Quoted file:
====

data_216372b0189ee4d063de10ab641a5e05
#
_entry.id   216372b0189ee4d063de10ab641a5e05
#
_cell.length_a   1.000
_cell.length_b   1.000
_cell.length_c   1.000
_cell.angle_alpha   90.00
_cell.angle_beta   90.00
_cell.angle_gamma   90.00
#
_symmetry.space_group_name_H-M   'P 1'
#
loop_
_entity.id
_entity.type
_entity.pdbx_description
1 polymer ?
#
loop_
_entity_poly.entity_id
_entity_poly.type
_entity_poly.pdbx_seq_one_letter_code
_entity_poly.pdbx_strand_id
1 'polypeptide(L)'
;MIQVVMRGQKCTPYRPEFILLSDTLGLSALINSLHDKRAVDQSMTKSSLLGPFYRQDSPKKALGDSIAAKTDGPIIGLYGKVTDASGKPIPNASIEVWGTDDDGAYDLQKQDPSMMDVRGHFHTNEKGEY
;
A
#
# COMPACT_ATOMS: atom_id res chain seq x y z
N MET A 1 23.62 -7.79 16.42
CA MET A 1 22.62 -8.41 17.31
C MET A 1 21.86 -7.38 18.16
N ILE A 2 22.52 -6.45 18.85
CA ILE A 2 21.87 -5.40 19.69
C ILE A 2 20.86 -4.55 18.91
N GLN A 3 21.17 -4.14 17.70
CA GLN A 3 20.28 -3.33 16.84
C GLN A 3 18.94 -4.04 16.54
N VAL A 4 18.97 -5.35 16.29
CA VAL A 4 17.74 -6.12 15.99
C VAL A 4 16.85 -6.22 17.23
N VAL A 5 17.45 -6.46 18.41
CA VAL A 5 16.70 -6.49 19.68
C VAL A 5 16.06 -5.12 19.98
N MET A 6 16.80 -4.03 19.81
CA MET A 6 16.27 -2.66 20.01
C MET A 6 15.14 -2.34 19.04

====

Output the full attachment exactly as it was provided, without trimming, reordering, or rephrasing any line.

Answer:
data_216372b0189ee4d063de10ab641a5e05
#
_entry.id   216372b0189ee4d063de10ab641a5e05
#
_cell.length_a   1.000
_cell.length_b   1.000
_cell.length_c   1.000
_cell.angle_alpha   90.00
_cell.angle_beta   90.00
_cell.angle_gamma   90.00
#
_symmetry.space_group_name_H-M   'P 1'
#
loop_
_entity.id
_entity.type
_entity.pdbx_description
1 polymer ?
#
loop_
_entity_poly.entity_id
_entity_poly.type
_entity_poly.pdbx_seq_one_letter_code
_entity_poly.pdbx_strand_id
1 'polypeptide(L)'
;MIQVVMRGQKCTPYRPEFILLSDTLGLSALINSLHDKRAVDQSMTKSSLLGPFYRQDSPKKALGDSIAAKTDGPIIGLYGKVTDASGKPIPNASIEVWGTDDDGAYDLQKQDPSMMDVRGHFHTNEKGEY
;
A
#
# COMPACT_ATOMS: atom_id res chain seq x y z
N MET A 1 23.62 -7.79 16.42
CA MET A 1 22.62 -8.41 17.31
C MET A 1 21.86 -7.38 18.16
N ILE A 2 22.52 -6.45 18.85
CA ILE A 2 21.87 -5.40 19.69
C ILE A 2 20.86 -4.55 18.91
N GLN A 3 21.17 -4.14 17.70
CA GLN A 3 20.28 -3.33 16.84
C GLN A 3 18.94 -4.04 16.54
N VAL A 4 18.97 -5.35 16.29
CA VAL A 4 17.74 -6.12 15.99
C VAL A 4 16.85 -6.22 17.23
N VAL A 5 17.45 -6.46 18.41
CA VAL A 5 16.70 -6.49 19.68
C VAL A 5 16.06 -5.12 19.98
N MET A 6 16.80 -4.03 19.81
CA MET A 6 16.27 -2.66 20.01
C MET A 6 15.14 -2.34 19.04